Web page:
Within the framework of the 5th UN Conference on the Least Developed Countries (LDC5), a session on promoting youth economic inclusion and entrepreneurial skills Monday discussed ways to motivate and empower this segment.
Executive Director of the International Trade Centre Pamela Coke-Hamilton spoke of the importance of enhancing the economic inclusion of youth in the least developed countries and providing them with the entrepreneurial skills necessary to create small companies and income-generating projects, as one in three people live in extreme poverty in these countries.
With the entry of 1bn young people around the world into the labour market during the next decade, there is an urgent need to adopt tangible solutions that open new job opportunities in all sectors for this group that has hopes and aspirations and often ends up either disappointed and leaves society or leaves in large numbers, she said.
The UN centre had already done and is doing so by working more closely with policymakers to make it more inclusive of youth and identify key priorities for youth and trade, she said, adding the centre also works to increase the competitiveness of young entrepreneurs in international value chains, especially in areas that give them high growth potential such as the sports industry.
Hamilton indicated the centre’s intention to support local actors to provide high-quality services to young entrepreneurs, especially with regard to obtaining financing, in addition to supporting the African continental free trade area through a regional agreement that has the potential to increase Africa’s income by $450bn by 2035.
She said that there was a real need for partners to help the centre bridge the skills gap in the least developed countries, reviewing its efforts to link the demand for skills with educational and training programmes offered, especially in Iraq and Gambia to empower youth.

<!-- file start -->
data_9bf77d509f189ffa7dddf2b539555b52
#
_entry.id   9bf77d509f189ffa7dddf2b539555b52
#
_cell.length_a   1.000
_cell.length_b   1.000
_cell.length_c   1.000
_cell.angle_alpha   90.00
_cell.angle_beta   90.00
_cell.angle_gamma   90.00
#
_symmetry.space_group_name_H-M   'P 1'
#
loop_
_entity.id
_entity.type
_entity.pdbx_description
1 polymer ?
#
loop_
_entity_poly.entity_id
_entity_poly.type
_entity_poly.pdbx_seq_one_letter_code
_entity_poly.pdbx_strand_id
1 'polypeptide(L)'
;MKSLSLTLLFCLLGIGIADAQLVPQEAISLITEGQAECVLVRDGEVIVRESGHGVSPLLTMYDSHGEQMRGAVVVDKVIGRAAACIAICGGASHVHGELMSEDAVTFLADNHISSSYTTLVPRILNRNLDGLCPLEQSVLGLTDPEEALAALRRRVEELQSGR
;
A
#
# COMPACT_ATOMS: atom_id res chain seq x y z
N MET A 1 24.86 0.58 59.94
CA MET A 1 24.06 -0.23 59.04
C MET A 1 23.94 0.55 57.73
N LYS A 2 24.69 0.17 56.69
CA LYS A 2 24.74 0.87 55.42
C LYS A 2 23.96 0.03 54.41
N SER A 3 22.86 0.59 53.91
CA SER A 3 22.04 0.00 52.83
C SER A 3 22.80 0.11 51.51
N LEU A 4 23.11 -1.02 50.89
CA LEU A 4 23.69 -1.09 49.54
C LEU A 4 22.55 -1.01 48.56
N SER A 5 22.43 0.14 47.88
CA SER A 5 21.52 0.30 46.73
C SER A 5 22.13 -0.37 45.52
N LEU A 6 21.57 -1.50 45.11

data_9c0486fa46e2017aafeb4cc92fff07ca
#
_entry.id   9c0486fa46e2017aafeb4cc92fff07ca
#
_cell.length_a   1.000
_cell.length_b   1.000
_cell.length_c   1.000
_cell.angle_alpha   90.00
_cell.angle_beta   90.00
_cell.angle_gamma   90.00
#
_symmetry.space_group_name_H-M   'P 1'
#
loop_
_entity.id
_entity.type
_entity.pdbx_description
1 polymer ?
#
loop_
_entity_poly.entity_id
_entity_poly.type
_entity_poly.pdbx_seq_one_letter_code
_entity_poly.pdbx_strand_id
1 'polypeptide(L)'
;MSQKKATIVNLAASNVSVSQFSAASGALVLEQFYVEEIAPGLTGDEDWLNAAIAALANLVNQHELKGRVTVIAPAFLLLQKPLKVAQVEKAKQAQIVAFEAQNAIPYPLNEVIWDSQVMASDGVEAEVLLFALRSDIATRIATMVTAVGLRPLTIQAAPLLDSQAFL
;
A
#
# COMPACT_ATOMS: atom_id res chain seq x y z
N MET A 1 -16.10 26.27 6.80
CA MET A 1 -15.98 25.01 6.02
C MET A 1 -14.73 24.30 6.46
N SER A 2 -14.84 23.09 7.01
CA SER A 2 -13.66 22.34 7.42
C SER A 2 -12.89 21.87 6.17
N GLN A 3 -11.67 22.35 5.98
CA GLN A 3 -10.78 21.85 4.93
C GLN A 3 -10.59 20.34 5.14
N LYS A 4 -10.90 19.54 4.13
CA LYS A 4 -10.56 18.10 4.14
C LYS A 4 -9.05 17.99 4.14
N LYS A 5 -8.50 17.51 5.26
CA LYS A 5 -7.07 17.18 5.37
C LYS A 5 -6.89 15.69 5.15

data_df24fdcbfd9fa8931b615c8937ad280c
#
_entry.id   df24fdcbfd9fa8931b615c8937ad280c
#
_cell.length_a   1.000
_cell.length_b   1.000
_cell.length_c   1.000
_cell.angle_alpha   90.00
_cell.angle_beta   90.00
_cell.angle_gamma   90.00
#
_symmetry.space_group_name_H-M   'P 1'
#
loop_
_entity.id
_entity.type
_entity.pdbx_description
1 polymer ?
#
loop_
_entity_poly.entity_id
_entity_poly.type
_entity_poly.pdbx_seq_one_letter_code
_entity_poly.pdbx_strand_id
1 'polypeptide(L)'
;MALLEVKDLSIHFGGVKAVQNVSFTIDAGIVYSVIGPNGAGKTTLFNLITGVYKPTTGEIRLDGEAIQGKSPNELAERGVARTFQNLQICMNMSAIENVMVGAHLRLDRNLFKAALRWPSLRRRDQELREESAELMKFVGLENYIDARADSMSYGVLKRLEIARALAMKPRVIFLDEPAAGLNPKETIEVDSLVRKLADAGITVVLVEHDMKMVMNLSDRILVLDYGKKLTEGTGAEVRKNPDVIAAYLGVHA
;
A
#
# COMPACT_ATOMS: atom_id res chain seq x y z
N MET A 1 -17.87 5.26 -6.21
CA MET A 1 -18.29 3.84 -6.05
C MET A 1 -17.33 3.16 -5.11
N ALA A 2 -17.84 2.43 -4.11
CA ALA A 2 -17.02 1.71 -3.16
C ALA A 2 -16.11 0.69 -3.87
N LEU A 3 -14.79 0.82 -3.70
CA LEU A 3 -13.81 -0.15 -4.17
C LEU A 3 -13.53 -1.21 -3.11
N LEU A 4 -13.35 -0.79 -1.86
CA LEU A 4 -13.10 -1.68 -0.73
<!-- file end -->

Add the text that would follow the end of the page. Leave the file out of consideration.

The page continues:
Director of Agricultural Economics at the UN Industrial Development Organisation (Unido) Dejene Tezera addressed the importance of taking the views of young people in any development process as it is not an option but rather a necessity, saying that more than half of the world’s population today is under the age of 30, and the vast majority of them live in developing countries, as well as the number of young people who are currently living in poverty is unacceptable as they suffer from poor education and do not see any prospects for work.
Tezera said there is a need to create about 600mn jobs in the next decade to meet the needs of young people, and there is a need for more efforts to provide them with appropriate skills and enable them to learn and find decent work or become entrepreneurs through inclusive and sustainable industrial development and the creation of opportunities for better future.
For his part, the President of the Young Entrepreneurs Club at the Ministry of Sports and Youth Ibrahim Khalid al-Sulaiti, said during his participation in the discussion session that the youth segment, which is estimated to constitute a third of the world’s population, includes 1.8bn young men and women who do not work, learn or train and 1bn more young people will enter the labour market over the next decade.
He indicated that the global economy will need to create 600mn additional jobs or entrepreneurial opportunities over the next 10 years to keep pace with these expected demographic developments. He said that empowering youth would contribute to achieving economic independence through the development of micro, small and medium enterprises, trade, and related skills development directly in many of the sustainable development goals, reduce poverty and enhance family income.
He called for investing in youth to enhance long-term competitiveness and structural change, adding, that the younger the population, the greater the empowerment of youth and the competitiveness of micro, small and medium enterprises, which constitute a double solution for development.
He added that at the societal level, the effective integration of skilled youth in the workplace and as entrepreneurs contributes to accelerating economic growth, productivity and innovation, better access to improved skills, entrepreneurship and business opportunities also expands the pool of employment and talent available to the economy.
He explained that despite the benefits that additional inclusion of young people in the economy can bring to national and global economies, young people around the world often face severe barriers to entry into self-employment, entrepreneurship, and employment. (QNA)